Sergi Stivaletti has primarily been active as a special effects guy for such brilliant directors as Dario Argento and Michele Soavi. Among many other projects he did the amazing special effects for masterpieces like Argento's "Opera" and Soavi's "Dellamorte Dellamore". As a director, Stivaletti aims at reviving the most elegant of Horror sub-genres, the wonderful genre of Gothic Horror cinema (the greatest specimen of which came from Italy in the 1960s). His two directed films "M.D.C. - Maschera Di Cera" (1997) and "I Tre Volti Del Terrore" (2004) are both Gothic tales. I haven't seen "I Tre Volti Del Terrore" so far (but sure will). With "Maschera Di Cera" being the only Stivaletti-directed film I've seen so far, I can say that his attempt to revive Gothic Horror greatness has been a full success. "M.D.C." has very excellent exit criteria to begin with - the film was scripted by Italian Horror deity Lucio Fulci, adapted from story written by Italian Horror deity Dario Argento. Fulci and Argento guarantee greatness, and director Stivaletti truly made the greatest out of it. "M.D.C." is an incredibly creepy and atmospheric, thoroughly suspenseful, gory, beautiful and imaginative wholesome of elegant Gothic terror. While the film adapts the atmospheric greatness of 60s Gothic Horror films, it is also imaginative and inventive, and Stivaletti's talent for effects fits fantastically in the gloomy Gothic ambiance. The film was released only shorty after Lucio Fulci's death in 1996, and is therefore dedicated to the master.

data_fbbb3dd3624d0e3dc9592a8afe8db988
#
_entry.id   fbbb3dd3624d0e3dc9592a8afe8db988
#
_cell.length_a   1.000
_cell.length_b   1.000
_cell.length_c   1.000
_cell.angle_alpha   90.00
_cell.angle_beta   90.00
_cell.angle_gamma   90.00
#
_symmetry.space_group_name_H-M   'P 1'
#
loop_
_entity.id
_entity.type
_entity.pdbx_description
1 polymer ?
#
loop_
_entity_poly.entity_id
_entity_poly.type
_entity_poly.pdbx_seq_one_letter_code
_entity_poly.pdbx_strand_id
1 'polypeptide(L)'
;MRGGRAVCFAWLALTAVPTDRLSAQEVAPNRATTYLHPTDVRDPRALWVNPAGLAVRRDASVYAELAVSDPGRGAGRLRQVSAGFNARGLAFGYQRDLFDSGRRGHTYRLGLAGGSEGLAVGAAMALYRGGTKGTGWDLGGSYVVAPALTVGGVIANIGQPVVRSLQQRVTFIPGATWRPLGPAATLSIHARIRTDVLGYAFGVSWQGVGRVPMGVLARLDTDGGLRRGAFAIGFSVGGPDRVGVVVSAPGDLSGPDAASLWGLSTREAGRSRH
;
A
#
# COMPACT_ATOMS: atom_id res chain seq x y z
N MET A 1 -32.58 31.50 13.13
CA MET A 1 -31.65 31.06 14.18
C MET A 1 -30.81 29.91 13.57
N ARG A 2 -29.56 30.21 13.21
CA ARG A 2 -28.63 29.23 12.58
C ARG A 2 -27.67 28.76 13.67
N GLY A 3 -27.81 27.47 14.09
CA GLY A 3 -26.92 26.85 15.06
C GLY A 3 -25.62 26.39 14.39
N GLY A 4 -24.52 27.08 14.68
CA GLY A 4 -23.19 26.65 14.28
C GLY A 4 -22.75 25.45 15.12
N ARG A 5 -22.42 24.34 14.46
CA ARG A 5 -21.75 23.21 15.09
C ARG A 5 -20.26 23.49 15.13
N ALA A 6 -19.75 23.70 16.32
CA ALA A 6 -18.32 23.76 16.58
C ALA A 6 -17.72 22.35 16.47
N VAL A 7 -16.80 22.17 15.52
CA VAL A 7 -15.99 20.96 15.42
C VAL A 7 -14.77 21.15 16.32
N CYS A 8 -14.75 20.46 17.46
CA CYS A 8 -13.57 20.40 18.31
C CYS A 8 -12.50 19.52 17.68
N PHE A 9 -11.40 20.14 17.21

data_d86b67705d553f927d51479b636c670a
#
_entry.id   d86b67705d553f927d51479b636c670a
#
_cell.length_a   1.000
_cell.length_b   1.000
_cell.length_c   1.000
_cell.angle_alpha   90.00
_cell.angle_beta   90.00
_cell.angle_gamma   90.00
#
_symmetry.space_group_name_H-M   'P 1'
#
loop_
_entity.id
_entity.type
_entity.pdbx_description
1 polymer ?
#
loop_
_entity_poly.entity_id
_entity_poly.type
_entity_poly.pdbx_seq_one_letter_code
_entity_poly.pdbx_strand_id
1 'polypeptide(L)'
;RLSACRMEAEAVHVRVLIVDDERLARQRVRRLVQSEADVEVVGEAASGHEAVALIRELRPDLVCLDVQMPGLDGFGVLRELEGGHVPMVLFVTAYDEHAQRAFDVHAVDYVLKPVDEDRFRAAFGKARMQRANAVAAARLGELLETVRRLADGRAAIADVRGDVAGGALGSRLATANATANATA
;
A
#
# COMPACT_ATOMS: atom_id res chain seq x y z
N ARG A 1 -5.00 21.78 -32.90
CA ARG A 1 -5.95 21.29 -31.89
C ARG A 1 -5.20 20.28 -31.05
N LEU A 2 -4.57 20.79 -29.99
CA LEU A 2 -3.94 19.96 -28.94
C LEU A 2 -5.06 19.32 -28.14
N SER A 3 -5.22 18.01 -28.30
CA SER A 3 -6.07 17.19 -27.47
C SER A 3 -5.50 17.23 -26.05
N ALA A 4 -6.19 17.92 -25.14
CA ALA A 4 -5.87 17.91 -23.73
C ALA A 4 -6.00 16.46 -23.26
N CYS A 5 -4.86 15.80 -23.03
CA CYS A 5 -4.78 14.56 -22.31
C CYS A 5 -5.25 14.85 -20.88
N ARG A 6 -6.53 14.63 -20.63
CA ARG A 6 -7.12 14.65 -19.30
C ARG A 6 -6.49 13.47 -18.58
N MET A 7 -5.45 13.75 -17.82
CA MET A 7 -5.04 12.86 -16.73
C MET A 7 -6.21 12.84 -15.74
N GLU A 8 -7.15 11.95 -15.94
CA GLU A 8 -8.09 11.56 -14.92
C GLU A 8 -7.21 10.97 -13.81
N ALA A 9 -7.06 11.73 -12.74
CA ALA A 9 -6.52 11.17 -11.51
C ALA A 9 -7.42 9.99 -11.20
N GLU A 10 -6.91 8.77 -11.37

Paris, December 31st 1900: A little girl hiding under her bed witnesses her parents being brutally torn to pieces by a masked, metal-clawed killer. Rome, twelve years later: A man apparently dies of fright when sneaking into a Wax museum by nighttime for a bet. On the day he is found, a beautiful young woman begins to work at the museum, in which artistic genius Boris Volkoff (Robert Hossein) displays gruesome scenes with wax figures. The young beauty is Sonia (Romina Mondello), the girl who had witnessed her parents' murder twelve years earlier. It isn't long before people begin to disappear from the streets of Rome...